The BJP brings in M. Venkaiah Naidu as party president ahead of a round of further organisational changes, in the aftermath of electoral setbacks and in preparation for battles to come.
WHEN Lal Kishen Advani met mediapersons in Panaji at the time of the Bharatiya Janata Party's National Executive meeting in April 2002 and announced that Ministers in the Atal Behari Vajpayee government would be sent for party work in order to rejuvenate the party, it was news to BJP president Jana Krishnamurthy who was seated next to him. For, the issue had not been discussed in the highest party forum. Krishnamurthy would say that those who wanted to quit their ministerial posts and return to party work could be suitably accommodated in the organisation, but he was obviously unaware that his position as party chief itself would be the target of a sustained campaign. For nearly two months after the Goa conclave, no apparent steps were taken to give effect to Advani's strategy. The first indication of the blueprint came when the Prime Minister decided to make sweeping changes in the party and the government. In Goa, Advani advised the party not to be apologetic about its core ideology even while subscribing to the National Agenda for Governance (NAG), which requires that contentious issues be avoided.
Handing over the party leadership to the new generation and giving a fillip to its ideology even while remaining a part of the National Democratic Alliance (NDA) were the two key aspects of the new strategy. The strategy came in the background of a series of electoral reverses that the BJP faced in the States.
The major problem that the BJP encountered was that it had not been able to keep the party-government relationship on an even keel. The electoral setbacks were invariably attributed to the poor leadership qualities of the party president of the day. This was the case during the tenure of Kushabhau Thakre between 1998 and 2000 and that of Jana Krishnamurthy since March 2001. Vajpayee's experiment with Bangaru Laxman as party president from August 2000 was aborted following the Tehelka scandal and Laxman's subsequent exit. Leaders of the government never accepted any responsibility for the party's electoral reverses.
Krishnamurthy himself could not apparently grasp the political significance of the Goa meet as neither Vajpayee nor Advani broached the issue of replacing him with a younger leader. He did not seriously think that the BJP could find his age a disadvantage in running the party and was under the impression that he would be allowed to complete his term, which should have ended in mid-2003. In fact, the factors of age and generation gap were cited only to hide the real reasons for the electoral setbacks.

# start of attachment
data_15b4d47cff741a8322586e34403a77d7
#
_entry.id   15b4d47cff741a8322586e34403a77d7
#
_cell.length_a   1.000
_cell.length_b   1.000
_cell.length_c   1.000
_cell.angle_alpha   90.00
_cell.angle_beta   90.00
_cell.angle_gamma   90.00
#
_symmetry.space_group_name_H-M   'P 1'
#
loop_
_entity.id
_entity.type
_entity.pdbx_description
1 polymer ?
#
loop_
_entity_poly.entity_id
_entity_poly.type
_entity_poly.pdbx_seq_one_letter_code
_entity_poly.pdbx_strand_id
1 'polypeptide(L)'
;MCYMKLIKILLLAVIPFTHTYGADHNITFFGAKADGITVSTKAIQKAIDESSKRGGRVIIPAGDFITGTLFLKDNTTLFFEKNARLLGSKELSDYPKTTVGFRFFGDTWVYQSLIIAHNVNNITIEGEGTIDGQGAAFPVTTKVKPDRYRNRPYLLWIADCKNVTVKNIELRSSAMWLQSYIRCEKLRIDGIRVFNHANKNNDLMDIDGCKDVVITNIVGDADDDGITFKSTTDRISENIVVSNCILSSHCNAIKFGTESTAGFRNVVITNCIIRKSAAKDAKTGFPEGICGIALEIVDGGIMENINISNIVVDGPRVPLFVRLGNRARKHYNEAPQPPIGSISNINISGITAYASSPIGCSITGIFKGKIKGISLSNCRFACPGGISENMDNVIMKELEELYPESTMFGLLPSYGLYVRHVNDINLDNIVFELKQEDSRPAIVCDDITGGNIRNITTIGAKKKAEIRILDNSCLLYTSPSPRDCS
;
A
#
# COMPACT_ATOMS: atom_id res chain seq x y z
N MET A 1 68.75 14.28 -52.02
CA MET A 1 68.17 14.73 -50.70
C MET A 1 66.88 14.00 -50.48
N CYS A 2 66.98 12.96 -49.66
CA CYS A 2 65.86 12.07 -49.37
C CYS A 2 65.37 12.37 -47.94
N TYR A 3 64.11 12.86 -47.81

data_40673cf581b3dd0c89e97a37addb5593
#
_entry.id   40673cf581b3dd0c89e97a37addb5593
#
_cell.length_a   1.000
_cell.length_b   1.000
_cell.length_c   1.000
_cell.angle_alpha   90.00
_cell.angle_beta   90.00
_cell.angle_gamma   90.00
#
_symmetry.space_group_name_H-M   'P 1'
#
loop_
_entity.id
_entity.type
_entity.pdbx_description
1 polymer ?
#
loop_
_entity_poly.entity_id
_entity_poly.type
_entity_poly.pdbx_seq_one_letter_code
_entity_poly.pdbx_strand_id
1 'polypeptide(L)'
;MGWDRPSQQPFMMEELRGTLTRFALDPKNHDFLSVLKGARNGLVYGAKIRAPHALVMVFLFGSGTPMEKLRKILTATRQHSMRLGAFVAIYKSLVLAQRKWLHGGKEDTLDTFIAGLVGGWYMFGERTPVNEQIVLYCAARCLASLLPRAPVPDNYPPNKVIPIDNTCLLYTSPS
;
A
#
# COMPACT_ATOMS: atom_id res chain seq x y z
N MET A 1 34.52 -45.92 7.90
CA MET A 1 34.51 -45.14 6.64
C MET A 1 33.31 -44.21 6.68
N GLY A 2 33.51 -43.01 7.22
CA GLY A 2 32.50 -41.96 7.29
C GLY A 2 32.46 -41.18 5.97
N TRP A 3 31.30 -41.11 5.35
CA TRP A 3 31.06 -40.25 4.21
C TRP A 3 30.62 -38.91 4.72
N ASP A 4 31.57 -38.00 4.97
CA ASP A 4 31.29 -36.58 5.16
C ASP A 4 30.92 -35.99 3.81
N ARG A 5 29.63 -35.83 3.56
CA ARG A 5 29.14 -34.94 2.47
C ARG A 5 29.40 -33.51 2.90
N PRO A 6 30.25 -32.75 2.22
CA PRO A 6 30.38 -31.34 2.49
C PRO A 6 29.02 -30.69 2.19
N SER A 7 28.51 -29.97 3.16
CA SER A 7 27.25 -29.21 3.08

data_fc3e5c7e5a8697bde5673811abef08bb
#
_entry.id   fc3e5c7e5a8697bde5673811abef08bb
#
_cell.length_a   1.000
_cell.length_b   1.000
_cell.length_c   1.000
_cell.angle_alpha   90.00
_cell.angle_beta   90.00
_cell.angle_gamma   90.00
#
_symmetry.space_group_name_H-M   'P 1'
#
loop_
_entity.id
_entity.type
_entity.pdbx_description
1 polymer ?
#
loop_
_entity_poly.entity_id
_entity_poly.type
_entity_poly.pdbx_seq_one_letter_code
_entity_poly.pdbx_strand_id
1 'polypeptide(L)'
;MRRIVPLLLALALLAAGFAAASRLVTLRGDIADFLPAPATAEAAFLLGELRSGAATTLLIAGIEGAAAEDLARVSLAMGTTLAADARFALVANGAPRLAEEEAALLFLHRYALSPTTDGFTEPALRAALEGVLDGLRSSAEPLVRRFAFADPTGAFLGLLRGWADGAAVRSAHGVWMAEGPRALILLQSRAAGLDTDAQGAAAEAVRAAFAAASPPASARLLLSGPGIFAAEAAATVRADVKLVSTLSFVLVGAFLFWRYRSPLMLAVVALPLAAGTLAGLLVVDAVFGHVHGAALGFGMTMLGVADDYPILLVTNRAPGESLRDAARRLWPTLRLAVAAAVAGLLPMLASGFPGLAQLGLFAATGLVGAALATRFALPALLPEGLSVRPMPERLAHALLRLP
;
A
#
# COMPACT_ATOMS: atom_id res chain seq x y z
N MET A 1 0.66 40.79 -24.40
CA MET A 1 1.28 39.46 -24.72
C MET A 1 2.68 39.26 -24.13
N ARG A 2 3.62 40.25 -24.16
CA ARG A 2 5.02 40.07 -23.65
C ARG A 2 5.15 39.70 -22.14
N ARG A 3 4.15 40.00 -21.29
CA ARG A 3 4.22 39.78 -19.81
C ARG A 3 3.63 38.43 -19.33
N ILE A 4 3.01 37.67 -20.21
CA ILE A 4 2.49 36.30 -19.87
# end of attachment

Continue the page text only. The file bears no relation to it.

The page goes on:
Thus, when Vajpayee formally suggested to him to join the Cabinet and pave the way for a younger person to head the party, Krishnamurthy had already been projected in the media as being a major hurdle in the Prime Minister's efforts to refurbish the image of the party and the government. Hurt and humiliated, Krishnamurthy consented to Vajpayee's suggestion. He had no other option. He was under intense pressure from his party colleagues to join the Cabinet; they told him that his refusal would embarrass the Prime Minister.
Having forced Krishnamurthy to relent, the Prime Minister's think-tank, comprising Advani, George Fernandes, Jaswant Singh and Pramod Mahajan, discussed the key aspects of the changes in the party and the government. Kushabhau Thakre is said to have advised the Vajpayee-Advani duo not to choose Krishnamurthy's successor in a hurry. He obviously had in mind his own experience - in 2000 his desire for another term as party president was not entertained and his successor Bangaru Laxman had to quit within six months of assuming office.
Vajpayee and Advani considered four names for the post of party president - M. Venkaiah Naidu, Sushma Swaraj, Pramod Mahajan and Rajnath Singh. Ironically, all the four had lost one election or the other in the recent past. Finally, Venkaiah Naidu was chosen through a process of elimination. Vajpayee was aware of Pramod Mahajan's usefulness in running a coalition government; and he found Sushma Swaraj too independent to be entrusted with the party post although she enjoys the Rashtriya Swayamsevak Sangh's (RSS) backing.
DOES Venkaiah Naidu have the qualities required of a party president? As the party's official spokesperson for a number of years before joining the government, he is media savvy. His organisational abilities too are in no doubt. However, he would be constrained by the same kind of disadvantage that his predecessors had: with senior leaders such as Vajpayee and Advani being part of the government, he would be entirely dependent on them in the matter of evolving strategies and policies. This could affect his functioning. It was his loyalty to both Vajpayee and Advani that helped him win the coveted post and this loyalty has to be demonstrated again and again for his survival at the helm.